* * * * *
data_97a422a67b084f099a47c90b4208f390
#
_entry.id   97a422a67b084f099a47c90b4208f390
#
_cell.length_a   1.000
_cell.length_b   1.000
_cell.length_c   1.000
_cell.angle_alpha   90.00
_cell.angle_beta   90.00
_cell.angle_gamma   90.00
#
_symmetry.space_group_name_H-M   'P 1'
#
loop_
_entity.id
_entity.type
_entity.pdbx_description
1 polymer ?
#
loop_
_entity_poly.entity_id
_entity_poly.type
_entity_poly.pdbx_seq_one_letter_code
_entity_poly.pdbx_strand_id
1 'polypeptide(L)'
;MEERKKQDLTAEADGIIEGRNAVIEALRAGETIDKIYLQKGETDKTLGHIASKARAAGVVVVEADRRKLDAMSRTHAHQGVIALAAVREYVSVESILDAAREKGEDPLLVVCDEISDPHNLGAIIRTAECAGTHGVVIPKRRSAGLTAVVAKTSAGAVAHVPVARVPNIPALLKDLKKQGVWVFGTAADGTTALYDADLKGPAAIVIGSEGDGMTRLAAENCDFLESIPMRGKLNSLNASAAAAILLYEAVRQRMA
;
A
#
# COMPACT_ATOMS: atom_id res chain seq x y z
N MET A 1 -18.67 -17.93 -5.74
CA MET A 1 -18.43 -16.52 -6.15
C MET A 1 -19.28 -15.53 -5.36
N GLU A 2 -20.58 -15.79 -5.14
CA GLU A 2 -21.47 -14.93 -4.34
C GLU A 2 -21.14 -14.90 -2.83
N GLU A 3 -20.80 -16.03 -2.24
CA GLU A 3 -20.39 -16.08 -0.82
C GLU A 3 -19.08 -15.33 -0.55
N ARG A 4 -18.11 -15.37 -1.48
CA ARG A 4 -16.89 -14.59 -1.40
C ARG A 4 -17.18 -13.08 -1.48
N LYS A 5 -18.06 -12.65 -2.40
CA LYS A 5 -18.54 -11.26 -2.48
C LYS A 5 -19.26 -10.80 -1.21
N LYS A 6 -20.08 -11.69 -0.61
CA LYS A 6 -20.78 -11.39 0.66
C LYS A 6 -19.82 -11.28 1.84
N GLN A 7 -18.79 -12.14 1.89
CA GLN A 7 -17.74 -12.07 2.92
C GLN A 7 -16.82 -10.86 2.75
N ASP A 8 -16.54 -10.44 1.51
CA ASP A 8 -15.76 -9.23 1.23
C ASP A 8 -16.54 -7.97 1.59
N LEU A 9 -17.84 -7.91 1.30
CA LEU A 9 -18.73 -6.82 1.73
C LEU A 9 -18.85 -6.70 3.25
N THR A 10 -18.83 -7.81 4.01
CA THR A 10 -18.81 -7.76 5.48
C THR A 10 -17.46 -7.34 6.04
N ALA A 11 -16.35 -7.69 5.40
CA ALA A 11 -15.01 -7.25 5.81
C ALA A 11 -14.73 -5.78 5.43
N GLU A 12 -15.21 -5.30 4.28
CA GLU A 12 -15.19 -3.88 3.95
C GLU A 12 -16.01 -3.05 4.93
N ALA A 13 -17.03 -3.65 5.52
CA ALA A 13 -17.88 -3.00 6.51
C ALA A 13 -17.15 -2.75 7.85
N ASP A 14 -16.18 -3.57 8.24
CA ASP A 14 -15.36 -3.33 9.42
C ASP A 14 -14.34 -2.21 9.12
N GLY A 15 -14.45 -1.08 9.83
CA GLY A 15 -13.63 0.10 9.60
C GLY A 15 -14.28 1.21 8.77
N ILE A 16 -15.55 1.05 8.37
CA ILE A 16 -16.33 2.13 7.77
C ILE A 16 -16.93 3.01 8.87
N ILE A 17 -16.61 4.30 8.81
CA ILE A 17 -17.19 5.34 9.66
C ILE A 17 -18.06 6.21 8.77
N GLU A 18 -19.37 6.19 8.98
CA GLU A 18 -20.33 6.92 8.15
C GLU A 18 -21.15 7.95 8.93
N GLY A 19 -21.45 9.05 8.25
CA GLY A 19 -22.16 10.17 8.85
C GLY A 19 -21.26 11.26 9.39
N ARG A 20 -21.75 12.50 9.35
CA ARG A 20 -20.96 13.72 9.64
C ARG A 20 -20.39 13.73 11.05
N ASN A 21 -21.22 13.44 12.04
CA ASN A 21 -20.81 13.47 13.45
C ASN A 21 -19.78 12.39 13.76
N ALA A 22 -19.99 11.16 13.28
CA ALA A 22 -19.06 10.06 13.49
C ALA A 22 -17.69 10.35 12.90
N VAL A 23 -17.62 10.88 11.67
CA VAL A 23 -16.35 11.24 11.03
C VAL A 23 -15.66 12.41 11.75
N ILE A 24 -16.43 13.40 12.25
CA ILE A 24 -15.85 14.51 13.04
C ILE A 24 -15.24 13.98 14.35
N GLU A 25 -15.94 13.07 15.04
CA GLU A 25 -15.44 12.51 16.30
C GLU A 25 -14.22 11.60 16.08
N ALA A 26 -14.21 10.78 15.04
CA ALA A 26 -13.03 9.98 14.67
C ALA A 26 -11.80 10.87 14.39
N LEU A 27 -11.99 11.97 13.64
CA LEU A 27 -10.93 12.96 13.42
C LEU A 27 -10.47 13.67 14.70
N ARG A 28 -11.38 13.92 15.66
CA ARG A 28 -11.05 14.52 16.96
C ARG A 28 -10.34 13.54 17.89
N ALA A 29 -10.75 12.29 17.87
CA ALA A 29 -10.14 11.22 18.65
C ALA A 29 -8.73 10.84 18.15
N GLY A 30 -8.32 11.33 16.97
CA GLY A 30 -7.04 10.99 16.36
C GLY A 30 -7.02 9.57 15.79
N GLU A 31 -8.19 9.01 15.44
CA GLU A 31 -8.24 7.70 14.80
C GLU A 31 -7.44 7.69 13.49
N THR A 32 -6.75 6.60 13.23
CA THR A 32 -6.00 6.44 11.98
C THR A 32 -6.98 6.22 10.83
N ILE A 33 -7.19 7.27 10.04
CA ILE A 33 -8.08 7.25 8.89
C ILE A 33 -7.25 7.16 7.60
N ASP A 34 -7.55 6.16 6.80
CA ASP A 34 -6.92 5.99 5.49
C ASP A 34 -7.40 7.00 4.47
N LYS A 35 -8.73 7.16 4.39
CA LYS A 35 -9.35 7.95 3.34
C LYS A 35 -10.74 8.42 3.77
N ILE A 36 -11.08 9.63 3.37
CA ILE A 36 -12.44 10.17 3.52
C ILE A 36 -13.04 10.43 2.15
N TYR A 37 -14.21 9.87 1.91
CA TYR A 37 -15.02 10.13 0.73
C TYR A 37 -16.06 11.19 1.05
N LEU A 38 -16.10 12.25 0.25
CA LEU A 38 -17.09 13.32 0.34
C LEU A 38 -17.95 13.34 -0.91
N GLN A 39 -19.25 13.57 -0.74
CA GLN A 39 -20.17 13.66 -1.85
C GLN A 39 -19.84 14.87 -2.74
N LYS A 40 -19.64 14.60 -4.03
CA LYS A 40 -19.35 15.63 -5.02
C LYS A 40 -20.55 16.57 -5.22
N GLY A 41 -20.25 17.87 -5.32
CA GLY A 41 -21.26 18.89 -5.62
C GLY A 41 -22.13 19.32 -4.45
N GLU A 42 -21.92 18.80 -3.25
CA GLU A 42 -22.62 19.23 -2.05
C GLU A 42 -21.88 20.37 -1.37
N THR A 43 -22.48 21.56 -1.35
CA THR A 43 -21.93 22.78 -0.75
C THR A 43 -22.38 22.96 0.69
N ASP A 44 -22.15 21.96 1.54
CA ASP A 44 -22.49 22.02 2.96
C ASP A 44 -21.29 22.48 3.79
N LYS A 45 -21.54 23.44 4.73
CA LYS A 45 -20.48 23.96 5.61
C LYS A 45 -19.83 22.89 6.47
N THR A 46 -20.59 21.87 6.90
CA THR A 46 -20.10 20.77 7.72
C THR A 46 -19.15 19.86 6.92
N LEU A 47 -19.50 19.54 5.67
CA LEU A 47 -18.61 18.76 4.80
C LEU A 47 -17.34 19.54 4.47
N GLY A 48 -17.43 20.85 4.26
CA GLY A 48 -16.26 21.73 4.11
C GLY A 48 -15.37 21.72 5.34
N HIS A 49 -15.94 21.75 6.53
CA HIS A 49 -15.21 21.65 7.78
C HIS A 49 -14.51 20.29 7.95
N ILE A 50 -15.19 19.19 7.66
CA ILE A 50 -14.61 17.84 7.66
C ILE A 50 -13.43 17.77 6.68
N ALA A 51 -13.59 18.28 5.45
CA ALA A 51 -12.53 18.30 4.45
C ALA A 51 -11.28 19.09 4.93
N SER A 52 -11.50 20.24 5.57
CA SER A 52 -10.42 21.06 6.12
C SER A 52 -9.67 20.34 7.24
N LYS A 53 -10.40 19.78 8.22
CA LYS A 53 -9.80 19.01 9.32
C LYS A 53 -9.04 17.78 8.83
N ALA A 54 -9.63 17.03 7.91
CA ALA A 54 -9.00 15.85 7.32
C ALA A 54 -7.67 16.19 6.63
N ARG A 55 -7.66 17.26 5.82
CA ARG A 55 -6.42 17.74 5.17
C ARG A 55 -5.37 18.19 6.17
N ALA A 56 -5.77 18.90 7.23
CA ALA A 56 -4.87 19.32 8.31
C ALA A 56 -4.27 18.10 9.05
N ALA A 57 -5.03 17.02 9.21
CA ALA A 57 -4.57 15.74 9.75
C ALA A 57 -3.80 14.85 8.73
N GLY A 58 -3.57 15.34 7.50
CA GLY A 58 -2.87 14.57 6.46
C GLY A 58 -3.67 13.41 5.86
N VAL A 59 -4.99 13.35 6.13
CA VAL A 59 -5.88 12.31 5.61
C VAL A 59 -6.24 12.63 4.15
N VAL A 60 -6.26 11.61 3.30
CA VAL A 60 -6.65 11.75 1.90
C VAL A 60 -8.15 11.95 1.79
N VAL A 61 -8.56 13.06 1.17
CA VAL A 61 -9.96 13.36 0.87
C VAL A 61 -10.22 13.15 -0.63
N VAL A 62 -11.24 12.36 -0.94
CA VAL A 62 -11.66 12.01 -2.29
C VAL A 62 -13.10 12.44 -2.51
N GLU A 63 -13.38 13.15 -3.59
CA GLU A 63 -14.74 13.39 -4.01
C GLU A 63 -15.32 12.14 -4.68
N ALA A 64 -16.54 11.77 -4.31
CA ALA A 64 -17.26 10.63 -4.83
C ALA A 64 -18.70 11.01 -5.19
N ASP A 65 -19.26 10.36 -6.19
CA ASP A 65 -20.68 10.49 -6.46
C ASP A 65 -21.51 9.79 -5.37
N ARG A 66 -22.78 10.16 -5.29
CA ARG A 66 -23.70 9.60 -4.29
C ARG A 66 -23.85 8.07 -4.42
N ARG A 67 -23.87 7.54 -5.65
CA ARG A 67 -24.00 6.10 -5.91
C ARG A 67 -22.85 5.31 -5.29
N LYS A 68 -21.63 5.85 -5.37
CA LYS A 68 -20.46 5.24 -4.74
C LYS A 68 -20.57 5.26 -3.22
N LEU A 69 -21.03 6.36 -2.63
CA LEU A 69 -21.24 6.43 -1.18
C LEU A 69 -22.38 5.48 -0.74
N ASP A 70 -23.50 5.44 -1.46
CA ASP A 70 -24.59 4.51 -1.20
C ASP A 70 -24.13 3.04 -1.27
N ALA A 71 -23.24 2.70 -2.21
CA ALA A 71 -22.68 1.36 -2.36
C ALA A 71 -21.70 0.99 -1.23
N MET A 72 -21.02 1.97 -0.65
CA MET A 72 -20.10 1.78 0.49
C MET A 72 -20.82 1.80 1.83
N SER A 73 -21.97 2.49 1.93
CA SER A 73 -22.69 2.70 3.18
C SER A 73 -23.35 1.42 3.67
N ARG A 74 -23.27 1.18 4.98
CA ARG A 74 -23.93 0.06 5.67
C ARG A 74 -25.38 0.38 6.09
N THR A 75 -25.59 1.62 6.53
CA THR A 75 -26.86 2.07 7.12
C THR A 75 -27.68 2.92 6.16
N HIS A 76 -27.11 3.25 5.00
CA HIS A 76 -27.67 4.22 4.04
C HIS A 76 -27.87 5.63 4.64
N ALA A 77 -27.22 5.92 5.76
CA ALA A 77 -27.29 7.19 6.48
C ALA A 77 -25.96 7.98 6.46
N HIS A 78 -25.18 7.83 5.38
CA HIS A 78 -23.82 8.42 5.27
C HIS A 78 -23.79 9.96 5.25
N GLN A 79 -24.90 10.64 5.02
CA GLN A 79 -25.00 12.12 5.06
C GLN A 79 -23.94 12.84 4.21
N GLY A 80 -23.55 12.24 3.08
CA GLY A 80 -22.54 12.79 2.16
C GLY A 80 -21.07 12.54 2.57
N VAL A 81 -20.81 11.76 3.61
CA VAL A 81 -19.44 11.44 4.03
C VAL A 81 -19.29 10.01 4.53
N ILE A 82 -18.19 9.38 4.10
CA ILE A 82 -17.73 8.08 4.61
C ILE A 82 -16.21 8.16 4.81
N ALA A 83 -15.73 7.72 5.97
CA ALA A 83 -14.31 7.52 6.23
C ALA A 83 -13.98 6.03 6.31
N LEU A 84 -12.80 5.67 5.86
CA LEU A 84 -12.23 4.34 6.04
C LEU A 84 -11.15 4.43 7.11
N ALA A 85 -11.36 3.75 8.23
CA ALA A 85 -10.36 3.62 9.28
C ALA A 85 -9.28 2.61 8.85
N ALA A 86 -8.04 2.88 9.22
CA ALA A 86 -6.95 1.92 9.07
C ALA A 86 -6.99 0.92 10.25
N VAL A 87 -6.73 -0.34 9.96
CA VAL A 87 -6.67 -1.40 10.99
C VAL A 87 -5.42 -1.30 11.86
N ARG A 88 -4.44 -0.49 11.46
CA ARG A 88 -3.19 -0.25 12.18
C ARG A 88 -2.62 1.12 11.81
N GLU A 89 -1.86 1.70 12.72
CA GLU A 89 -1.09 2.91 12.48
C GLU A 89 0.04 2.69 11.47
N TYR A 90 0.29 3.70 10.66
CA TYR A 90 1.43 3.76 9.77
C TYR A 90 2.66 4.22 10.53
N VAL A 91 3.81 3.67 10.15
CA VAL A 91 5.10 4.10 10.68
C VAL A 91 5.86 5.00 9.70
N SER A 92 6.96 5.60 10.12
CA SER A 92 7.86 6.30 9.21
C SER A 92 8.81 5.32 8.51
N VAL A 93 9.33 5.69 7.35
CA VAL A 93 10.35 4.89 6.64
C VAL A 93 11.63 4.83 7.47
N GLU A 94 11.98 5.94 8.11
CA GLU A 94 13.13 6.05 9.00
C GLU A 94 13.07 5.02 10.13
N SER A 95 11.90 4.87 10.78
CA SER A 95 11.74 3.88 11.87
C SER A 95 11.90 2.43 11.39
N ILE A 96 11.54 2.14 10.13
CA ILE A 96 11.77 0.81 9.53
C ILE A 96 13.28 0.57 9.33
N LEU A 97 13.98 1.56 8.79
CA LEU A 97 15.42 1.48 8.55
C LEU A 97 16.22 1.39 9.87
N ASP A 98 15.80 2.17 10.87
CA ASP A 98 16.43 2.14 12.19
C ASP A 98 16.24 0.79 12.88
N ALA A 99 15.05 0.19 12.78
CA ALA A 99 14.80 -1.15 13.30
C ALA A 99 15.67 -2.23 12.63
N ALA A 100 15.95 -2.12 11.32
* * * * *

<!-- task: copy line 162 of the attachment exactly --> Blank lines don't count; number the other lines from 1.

C ASP A 44 -21.29 22.48 3.79